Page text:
Hydrocarbon Accumulations in Igneous and Metamorphic Reservoirs
Mark W. Shuster and Christopher K. Zahm
Bureau of Economic Geology, Jackson School of Geosciences, The University of Texas at Austin
Although oil and gas resources in crystalline reservoirs are not ubiquitous, they may comprise an under-explored resource globally. More than 100 fields with recoverable hydrocarbons in basement or volcanic reservoirs are documented in the literature. This estimate of the number of fields is likely a minimum because information on single well fields and fields in regions such as Russia and parts of the Middle East was not readily accessible. The first reported instance of oil recovered from igneous or metamorphic rocks is from an 1881 test of the Matembo Field in Cuba. Exploration and production of these reservoirs continues today with recent discoveries in the West of Shetlands, offshore U.K.. Of the fields and discoveries with reported volumes, we estimate a total recoverable resource of more than six billion barrel of oil equivalent (boe) from crystalline reservoirs with 13 of these fields each having more than 100 mmboe recoverable.
Trap types include geomorphic-origin “buried hills” and volcanic mounds; structural fault blocks, intrusive sills and laccoliths, “stratigraphic traps” of volcanic deposits and rarely, meteor impact structures. Of these, the “buried hills” are most common with some showing later structural modification. Productive reservoirs are largely dependent on the presence of conductive fractures and fault zones with a lesser component of inter-particle and secondary porosity reflecting diagenetic alteration associated with weathering and fluid flow. Top and lateral seals for most of the accumulations are marine or lacustrine shales with a few cases where impermeable volcanic, evaporite or tight limestone deposits have acted as seals. In some cases the sealing rock directly overlaps the crystalline reservoirs but in many cases, a sedimentary reservoir may overlie the crystalline rocks and in turn be overlain by the ultimate top seal (e.g. shale).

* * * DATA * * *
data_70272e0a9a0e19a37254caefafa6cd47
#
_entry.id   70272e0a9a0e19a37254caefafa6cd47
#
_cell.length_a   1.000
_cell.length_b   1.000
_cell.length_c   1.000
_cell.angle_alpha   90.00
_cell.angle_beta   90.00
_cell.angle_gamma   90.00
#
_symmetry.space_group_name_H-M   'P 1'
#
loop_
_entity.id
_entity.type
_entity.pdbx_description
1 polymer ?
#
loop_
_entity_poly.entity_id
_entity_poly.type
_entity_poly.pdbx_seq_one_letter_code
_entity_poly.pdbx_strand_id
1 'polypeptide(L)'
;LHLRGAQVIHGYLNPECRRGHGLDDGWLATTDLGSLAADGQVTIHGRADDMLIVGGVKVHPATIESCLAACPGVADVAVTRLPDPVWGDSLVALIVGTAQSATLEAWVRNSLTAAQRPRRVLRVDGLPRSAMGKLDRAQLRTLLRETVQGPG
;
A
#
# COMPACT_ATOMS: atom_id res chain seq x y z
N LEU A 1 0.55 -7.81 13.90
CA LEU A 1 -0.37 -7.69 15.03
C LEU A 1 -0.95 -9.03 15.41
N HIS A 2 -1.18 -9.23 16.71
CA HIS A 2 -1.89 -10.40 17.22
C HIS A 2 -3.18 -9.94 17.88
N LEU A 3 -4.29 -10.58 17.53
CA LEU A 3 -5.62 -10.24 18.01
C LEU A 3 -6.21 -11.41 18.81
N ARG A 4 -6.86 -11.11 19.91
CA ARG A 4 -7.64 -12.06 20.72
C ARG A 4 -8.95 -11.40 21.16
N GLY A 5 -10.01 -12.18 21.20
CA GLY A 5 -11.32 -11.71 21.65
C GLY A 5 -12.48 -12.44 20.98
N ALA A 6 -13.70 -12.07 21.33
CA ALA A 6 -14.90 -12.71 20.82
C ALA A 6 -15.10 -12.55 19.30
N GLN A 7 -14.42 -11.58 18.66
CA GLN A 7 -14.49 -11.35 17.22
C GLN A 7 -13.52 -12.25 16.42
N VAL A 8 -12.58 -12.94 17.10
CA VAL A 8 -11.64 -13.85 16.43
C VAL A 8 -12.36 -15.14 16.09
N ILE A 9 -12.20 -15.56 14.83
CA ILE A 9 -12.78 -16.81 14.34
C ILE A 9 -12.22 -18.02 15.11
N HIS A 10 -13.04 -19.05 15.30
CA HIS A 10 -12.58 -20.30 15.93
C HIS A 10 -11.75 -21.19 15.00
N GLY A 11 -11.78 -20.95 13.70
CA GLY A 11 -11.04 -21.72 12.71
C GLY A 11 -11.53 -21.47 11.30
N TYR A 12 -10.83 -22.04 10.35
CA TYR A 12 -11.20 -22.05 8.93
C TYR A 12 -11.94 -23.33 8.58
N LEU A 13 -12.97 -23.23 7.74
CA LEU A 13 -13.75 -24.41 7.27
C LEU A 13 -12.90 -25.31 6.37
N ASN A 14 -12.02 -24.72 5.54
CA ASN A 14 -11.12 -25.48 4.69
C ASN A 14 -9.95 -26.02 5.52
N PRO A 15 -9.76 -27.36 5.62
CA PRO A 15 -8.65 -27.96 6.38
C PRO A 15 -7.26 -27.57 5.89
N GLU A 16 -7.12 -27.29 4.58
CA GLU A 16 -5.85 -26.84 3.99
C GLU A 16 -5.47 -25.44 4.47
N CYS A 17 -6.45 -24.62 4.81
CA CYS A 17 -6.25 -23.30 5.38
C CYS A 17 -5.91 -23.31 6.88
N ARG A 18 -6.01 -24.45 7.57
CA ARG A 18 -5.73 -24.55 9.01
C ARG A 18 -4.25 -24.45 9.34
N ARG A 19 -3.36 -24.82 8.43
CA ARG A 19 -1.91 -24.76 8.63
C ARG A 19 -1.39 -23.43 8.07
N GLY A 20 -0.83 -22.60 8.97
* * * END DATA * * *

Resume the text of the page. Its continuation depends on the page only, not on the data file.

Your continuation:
Single well production rates from fractured crystalline reservoirs are field-specific and variable, but maximum oil production rates of individual wells can be high, for example, > 15,000 bopd. Similarly, hydrocarbon column heights vary but many of these fields have hydrocarbon columns exceeding 2000 feet. Many of the fields show pressure connectivity between wells, and these fields show tank-like characteristics which suggests that the fracture systems are connected. Average field porosity is typically 1-2% or less in basement accumulations typified by fractures but in volcanics and where diagenetically enhanced, local porosities can be higher. Field-specific porosities degrade with depth which may indicate a reduction in open fracture density or increased precipitation of cement in fractures. Interestingly, the porosity and permeability profiles for “buried hill” hydrocarbon fields are similar to present day basement aquifers that supply water in many parts of the world (e.g. sub-Saharan Africa, India). These basement aquifers typically show deep weathering profiles as a function of prolonged exposure and surficial or near-surficial weathering. These similarities suggest that the basement oil and gas reservoirs had similar origins.
Key controls on basement oil and gas accumulations include proven hydrocarbon charge with adjacency to mature oil or gas kitchens, timing overlap of hydrocarbon expulsion and tectonic deformation/structural reactivation, and pre-conditioning of ‘basement’ by paleo-weathering.
Mark Shuster (Associate Director: Energy Division) is responsible for managing the Bureau of Economic Geology’s energy-related research. Prior to joining the Bureau in 2016, Mark worked for Shell and affiliates for over 30 years in upstream oil and gas roles around the world includingexploration and appraisal projects in Latin America, Australia, the Middle East/North Africa, Southeast Asia, and North America including the Gulf of Mexico and Alaska. Mark received his Bachelor of Science degree in Geology from the University of the Pacific and his PhD in Geology from the University of Wyoming.